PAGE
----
What was that about again?
It was called the yellow vests movement because all French motorists have to carry yellow safety vests in their cars. It started as a protest against a new fuel tax but grew into a broader movement that pegged Macron as an elitist. In response, Macron parked the diesel tax increase and also increased the minimum wage.

While we’re on the economy, how’s France doing post-COVID?
It’s doing well. The economy is growing at 7%, which is double Australia’s growth rate of 3.4%. French unemployment is also at a record low of 7.4% – which is a lot higher than Australia at 4%.

So it’s smooth sailing?
Not quite… The war in Ukraine is seeing prices rise, with the price of fuel up 40% since last year. Cost of living pressures were also a factor in Le Pen’s rising popularity and pundits say Macron will need to manage it into the future.

So there are a few issues on his plate…
Yep, and means Macron has limited political capital to draw on when times get tough – particularly ahead of the legislative elections in June.

What else is on French minds as we look forward?
There’s anxiety in parts of the electorate over immigration and border control policies. Macron said he will push the European Union to implement stricter policies to stop people from entering Europe illegally. Just to note: France received about 104,000 asylum seekers last year, and this year, it’s received about 30,000 Ukrainians who have fled the war.

What about climate change?
Macron has outlined a very ambitious climate policy, including the introduction of a European carbon tax to fast-track greenhouse gas reductions. He’s pledged to plant 140 million trees, close large open-air landfills and reduce the country’s reliance on gas, oil and coal with the aim of phasing it out altogether.

So France is a big player in Europe?
There are those in France who don’t like being tied to these big European bodies. But Macron remains a central part of Europe’s efforts to broker peace in Ukraine. He’s also been key to keeping the EU united through the pandemic, so he’s really taken a lead role in the affairs of Europe. He also believed the EU should have its own joint defence force.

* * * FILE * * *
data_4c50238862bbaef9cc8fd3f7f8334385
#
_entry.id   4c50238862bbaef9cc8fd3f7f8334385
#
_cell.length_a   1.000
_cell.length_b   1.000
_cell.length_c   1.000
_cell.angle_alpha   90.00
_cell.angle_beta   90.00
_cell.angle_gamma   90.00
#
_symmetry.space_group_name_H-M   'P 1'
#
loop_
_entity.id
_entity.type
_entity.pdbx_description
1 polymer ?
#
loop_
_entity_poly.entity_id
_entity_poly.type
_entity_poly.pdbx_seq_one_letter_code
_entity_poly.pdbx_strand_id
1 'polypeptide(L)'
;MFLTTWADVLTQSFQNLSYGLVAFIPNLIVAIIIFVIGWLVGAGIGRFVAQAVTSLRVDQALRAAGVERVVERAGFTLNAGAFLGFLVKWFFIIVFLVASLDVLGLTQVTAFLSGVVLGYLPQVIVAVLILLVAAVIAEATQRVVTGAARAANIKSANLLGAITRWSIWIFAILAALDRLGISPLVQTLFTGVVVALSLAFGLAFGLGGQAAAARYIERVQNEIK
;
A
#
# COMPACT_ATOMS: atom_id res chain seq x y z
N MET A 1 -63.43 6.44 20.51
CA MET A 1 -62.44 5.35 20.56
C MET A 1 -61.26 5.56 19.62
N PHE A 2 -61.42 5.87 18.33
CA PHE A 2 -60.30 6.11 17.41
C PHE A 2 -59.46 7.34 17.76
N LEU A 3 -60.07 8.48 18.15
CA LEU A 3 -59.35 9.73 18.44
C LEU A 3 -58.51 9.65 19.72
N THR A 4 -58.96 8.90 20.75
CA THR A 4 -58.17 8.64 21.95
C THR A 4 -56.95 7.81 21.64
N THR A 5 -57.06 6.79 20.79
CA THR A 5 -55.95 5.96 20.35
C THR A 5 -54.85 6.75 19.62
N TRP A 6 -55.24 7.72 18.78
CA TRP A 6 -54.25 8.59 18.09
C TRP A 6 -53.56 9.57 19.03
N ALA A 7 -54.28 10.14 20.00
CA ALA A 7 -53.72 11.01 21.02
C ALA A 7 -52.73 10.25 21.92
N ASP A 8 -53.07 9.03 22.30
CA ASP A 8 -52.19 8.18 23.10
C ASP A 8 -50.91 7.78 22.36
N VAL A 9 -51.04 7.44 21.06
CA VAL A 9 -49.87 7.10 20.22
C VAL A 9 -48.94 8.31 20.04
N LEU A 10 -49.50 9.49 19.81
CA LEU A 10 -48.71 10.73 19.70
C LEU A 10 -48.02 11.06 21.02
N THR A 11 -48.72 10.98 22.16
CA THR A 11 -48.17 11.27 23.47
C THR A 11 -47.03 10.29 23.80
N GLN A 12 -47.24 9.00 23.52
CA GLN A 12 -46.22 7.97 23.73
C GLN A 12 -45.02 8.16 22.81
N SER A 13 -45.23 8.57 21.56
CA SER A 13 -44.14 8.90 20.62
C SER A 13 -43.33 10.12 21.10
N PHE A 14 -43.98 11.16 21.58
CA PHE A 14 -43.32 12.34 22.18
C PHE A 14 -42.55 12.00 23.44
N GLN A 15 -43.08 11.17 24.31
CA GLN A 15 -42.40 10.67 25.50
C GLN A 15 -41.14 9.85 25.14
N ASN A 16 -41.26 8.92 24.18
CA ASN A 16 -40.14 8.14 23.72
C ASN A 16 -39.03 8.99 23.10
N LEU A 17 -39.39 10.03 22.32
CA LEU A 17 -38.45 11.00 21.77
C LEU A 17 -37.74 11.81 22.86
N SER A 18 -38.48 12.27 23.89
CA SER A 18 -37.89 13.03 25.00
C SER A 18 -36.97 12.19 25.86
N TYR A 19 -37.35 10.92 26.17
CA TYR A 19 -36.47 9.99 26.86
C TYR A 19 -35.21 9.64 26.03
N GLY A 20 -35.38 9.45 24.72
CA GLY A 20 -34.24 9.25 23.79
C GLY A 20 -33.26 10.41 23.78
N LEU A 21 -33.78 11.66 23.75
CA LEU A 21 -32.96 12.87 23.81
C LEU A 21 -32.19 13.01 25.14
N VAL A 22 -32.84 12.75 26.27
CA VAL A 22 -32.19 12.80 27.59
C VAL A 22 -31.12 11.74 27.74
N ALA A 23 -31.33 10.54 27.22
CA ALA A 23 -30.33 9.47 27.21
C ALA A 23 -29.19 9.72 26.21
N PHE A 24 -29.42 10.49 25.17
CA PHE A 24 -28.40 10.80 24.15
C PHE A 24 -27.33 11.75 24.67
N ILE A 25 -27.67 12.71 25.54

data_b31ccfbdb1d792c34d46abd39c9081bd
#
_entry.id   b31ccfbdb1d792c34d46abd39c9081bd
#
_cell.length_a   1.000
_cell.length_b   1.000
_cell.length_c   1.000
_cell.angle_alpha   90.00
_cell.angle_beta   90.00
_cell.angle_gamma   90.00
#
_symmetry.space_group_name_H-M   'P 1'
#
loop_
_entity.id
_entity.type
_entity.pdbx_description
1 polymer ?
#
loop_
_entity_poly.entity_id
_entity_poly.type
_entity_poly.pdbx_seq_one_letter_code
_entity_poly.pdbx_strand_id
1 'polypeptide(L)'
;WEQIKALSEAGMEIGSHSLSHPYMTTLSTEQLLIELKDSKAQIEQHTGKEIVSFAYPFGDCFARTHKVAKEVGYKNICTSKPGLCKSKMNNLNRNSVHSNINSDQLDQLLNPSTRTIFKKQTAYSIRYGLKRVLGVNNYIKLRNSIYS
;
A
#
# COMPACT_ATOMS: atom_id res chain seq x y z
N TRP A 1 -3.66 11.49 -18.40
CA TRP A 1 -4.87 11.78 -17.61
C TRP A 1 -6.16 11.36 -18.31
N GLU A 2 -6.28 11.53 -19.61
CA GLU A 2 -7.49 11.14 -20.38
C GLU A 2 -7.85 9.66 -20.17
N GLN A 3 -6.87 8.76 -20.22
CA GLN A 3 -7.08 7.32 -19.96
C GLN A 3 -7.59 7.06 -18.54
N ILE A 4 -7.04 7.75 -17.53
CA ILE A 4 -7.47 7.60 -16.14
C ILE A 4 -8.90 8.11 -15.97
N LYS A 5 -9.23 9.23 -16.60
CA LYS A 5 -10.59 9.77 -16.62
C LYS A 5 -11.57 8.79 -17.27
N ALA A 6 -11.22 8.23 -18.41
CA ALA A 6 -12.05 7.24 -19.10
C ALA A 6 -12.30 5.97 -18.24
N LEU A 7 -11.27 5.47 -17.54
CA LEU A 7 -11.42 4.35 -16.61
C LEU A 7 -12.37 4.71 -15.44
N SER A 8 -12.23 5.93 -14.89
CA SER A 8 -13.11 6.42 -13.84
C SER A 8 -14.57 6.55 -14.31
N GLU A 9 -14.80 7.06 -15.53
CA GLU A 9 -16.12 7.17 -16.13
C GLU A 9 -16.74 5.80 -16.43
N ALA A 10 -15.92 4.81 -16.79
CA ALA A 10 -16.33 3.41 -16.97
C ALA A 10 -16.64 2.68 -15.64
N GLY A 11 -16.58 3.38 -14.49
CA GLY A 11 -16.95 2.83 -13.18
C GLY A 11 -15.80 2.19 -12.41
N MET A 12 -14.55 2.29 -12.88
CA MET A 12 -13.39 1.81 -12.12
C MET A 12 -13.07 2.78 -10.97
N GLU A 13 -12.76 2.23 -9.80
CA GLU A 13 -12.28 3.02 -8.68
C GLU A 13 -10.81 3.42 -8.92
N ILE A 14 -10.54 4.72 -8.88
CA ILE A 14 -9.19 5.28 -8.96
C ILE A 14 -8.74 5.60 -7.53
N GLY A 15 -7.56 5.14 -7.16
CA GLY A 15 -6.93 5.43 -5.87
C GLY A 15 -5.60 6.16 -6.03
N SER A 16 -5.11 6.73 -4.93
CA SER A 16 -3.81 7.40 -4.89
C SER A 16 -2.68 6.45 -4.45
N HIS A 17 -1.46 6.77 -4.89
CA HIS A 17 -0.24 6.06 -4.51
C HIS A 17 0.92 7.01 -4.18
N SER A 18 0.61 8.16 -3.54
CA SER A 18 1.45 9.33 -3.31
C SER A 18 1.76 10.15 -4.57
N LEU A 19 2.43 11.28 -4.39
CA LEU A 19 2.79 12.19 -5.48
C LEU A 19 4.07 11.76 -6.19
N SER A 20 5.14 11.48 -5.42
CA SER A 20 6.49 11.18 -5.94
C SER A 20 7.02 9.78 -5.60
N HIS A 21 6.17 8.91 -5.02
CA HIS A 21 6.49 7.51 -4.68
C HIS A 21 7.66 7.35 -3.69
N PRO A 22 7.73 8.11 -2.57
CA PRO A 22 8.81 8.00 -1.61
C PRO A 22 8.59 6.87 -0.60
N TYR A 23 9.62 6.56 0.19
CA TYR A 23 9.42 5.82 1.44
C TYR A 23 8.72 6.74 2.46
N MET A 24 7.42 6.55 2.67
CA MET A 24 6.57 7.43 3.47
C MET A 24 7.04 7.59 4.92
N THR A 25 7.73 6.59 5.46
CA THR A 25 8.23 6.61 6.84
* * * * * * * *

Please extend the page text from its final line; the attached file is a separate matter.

Back that up…
Macron reckons the EU should have a joint force, shared defence budget and a common defence policy, as opposed to the current situation where EU member states set their own defence policy. The idea is that it would be complementary to NATO.

What else is on Macron’s EU wishlist?
He wants to fast-track cuts to greenhouse gas emissions and promote green energy – he says that would allow Europe to crack down on Russia even harder through economic sanctions.

Because banning Russian oil and gas would hit Europe’s economy?
Someone’s been Squizing… But that’s right – if Europe is less reliant on oil and gas from Russia, they would be less reliant on Russia and could hit it harder.

Speaking of global politics, our relationship with France has been a bit rocky lately…
It sure has. In September last year, the Morrison Government made the surprise announcement to scrap a $90 billion deal to buy French-made submarines. Instead, the government signed a defence partnership with the US and Britain called AUKUS – which included a deal to make nuclear-powered subs.

And France wasn’t too happy about that?
No, Macron was furious, saying France had been stabbed in the back. Things seem to be thawing slowly, but as recently as February, France made it clear that all was not forgiven.

So we can expect to hear more about France in the near future…
We sure can. The war has galvanised France and the West more broadly as the world’s eyes remain firmly fixed on eastern Europe.